SQL Formatting Trick

I learned a very useful T-SQL script formatting trick today. I often talk about formatting and commenting for the “person from mars” which is usually “you” coming back to look at your code 3 years from now having forgotten everything you ever knew about this project and learned better ways to do everything that was done in this project but now you just need to make a “quick” update. How do you find the one piece of code in the thousands of lines of code (perhaps millions) that make up this solution? Well hopefully you left yourself a few clues AKA comments that call out important lines or sections of code and hopefully the code has been formatted in a way that makes it easy to read and debug. Well developers cannot survive on google searches and hope alone! We need to help our future selves out a little. So let’s take a look at a formatting trick that will make your T-SQL statements easier to read and debug. When creating stored procedures, views and user defined functions you may need to comment out one or more lines for debugging or testing reasons, however when all of your code is on a single line it makes it very difficult to comment out a single column reference or where clause. So while debugging stored procedures I used to spend a lot of time (before I learned this new trick) using a keyboard shortcut. The keyboard short I had been using was “Ctrl + Right Arrow” this keyboard short cut skips to the beginning of the next word (commas count as words so it will stop at every comma as well) so in a statement such as: “Select FirstName, LastName, Phone, EmailAddress from Person.Person” the keyboard shortcut will move us from the beginning of the word Select to the beginning of the word FirstName the next time we press the arrow key we will move from the begging of FirstName to just before the comma (after FirstName). Using this short cut the key patter would be Ctrl + Right Arrow 2x (press the right arrow twice while holding down the Ctrl key) then Press Enter (to move “, FirstName” to the next line) then Ctrl + Right Arrow 2x, Enter (to move “, LastName” to the next line). Repeat for each column in the table. This works and I’ve been using it for years but there is a better way! The New Way… Using Search and Replace we can replace all commas with a carriage return and a comma.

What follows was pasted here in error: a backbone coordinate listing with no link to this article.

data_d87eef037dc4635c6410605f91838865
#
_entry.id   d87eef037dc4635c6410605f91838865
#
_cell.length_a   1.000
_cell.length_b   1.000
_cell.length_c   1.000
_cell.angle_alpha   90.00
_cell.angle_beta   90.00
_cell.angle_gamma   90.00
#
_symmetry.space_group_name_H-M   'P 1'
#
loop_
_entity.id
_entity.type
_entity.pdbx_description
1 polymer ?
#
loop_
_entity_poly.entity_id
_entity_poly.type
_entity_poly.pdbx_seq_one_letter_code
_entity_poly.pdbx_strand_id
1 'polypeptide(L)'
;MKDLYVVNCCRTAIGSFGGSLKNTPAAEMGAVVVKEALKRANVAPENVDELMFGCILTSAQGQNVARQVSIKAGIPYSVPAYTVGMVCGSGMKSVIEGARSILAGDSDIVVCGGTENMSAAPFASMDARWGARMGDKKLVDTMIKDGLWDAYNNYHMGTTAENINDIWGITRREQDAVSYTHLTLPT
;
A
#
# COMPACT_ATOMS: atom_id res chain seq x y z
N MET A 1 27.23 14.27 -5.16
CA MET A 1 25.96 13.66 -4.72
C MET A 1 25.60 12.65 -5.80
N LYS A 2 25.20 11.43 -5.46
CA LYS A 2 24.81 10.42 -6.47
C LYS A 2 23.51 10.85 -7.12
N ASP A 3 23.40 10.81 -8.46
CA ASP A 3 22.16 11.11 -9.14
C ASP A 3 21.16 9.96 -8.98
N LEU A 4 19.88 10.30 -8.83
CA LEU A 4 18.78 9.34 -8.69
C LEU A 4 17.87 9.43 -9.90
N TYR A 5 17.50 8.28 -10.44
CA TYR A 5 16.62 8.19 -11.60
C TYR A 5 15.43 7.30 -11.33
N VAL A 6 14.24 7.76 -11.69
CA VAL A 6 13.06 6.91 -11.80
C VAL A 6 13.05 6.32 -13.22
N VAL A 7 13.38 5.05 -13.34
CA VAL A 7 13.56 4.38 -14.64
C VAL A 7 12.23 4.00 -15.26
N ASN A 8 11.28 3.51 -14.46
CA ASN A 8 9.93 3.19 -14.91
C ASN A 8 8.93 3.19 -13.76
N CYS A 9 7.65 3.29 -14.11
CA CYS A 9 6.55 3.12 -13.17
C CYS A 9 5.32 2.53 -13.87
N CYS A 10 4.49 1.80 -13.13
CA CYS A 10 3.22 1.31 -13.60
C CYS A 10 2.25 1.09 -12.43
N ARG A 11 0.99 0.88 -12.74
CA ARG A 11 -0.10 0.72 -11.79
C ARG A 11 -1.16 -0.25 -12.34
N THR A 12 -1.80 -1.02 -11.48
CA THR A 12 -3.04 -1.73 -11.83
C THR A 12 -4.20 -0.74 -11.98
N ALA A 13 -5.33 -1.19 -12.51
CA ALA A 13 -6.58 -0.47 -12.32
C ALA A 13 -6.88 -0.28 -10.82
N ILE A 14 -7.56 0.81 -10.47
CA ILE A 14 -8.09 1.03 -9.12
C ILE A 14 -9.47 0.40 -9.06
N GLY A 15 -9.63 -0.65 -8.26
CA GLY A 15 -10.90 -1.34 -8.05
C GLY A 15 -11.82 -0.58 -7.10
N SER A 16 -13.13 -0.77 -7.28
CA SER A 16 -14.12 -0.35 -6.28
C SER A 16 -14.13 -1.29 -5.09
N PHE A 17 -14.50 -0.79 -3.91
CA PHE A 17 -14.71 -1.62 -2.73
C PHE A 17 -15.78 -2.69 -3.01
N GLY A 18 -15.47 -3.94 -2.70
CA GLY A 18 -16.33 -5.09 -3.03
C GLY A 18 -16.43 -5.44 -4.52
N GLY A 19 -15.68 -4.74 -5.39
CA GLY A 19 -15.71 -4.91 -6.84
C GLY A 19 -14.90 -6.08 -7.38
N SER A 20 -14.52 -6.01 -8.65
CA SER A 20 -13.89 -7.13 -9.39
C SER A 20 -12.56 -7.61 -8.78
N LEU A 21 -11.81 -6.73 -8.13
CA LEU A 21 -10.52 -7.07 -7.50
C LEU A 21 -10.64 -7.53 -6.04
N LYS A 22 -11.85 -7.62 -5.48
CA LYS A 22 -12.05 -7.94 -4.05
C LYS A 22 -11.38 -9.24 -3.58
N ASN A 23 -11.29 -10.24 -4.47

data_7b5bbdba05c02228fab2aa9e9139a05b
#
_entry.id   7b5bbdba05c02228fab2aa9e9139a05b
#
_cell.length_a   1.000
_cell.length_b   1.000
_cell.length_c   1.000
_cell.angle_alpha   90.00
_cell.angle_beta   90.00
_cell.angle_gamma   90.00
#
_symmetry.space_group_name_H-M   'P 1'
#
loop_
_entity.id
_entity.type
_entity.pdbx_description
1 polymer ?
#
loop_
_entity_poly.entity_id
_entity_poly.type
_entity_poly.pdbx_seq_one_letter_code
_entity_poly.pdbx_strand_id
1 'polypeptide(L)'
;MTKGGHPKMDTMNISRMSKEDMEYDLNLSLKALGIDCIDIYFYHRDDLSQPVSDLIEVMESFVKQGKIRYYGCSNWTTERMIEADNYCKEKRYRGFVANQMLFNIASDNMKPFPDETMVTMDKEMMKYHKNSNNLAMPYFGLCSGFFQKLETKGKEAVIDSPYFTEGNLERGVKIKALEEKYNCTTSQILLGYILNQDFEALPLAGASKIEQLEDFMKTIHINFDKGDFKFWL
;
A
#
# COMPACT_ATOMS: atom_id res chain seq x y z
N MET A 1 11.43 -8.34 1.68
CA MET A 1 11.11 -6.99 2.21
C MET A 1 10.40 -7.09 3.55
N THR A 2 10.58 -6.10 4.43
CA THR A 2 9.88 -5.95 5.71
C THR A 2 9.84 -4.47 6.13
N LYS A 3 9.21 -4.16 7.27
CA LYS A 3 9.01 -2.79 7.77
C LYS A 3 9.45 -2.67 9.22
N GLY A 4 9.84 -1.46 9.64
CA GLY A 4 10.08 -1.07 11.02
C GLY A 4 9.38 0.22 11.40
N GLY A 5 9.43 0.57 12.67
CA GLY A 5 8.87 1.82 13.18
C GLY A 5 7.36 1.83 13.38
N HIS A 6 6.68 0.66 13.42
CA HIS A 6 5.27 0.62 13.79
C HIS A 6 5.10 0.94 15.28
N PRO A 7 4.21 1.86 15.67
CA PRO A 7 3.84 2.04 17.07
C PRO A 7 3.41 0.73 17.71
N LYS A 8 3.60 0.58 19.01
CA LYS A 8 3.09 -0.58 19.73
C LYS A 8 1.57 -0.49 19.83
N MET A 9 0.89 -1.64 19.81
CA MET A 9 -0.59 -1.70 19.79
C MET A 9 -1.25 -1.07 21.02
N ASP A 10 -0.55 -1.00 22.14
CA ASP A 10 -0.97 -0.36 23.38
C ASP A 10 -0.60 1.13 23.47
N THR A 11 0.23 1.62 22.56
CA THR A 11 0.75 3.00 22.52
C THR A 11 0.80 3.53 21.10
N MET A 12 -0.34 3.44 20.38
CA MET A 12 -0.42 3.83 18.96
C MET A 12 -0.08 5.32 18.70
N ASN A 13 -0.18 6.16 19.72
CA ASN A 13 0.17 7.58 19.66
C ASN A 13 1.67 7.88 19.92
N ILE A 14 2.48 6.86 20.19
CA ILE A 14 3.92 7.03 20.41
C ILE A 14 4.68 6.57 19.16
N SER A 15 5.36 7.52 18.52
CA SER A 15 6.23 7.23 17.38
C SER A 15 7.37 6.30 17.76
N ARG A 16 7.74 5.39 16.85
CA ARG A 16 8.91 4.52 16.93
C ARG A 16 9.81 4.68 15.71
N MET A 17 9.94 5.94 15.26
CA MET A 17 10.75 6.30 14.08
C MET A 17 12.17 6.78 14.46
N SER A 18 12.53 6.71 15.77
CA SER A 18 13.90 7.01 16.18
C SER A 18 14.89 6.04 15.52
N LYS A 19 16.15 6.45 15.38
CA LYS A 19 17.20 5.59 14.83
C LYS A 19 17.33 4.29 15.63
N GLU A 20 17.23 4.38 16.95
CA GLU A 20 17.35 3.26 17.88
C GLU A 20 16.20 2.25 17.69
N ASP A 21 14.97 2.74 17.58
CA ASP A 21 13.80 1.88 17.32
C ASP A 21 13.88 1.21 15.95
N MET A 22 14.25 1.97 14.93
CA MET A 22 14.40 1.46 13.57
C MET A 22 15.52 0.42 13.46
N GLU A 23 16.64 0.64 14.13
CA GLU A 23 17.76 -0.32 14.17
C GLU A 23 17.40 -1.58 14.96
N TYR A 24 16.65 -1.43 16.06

Ctrl + H opens the search and replace window.
In the find what box type a comma.
In the Replace with box type \n,
then in Find Options select the “Use:” checkbox
then choose Regular Expressions from the dropdown.
This will replace all commas with a carriage return and a comma.
Converts this: Select FirstName, LastName, Phone, EmailAddress from Person.Person
To this: SelectFirstName, LastName, Phone, EmailAddressfrom Person.Person

Thanks for the great tip, Cal!

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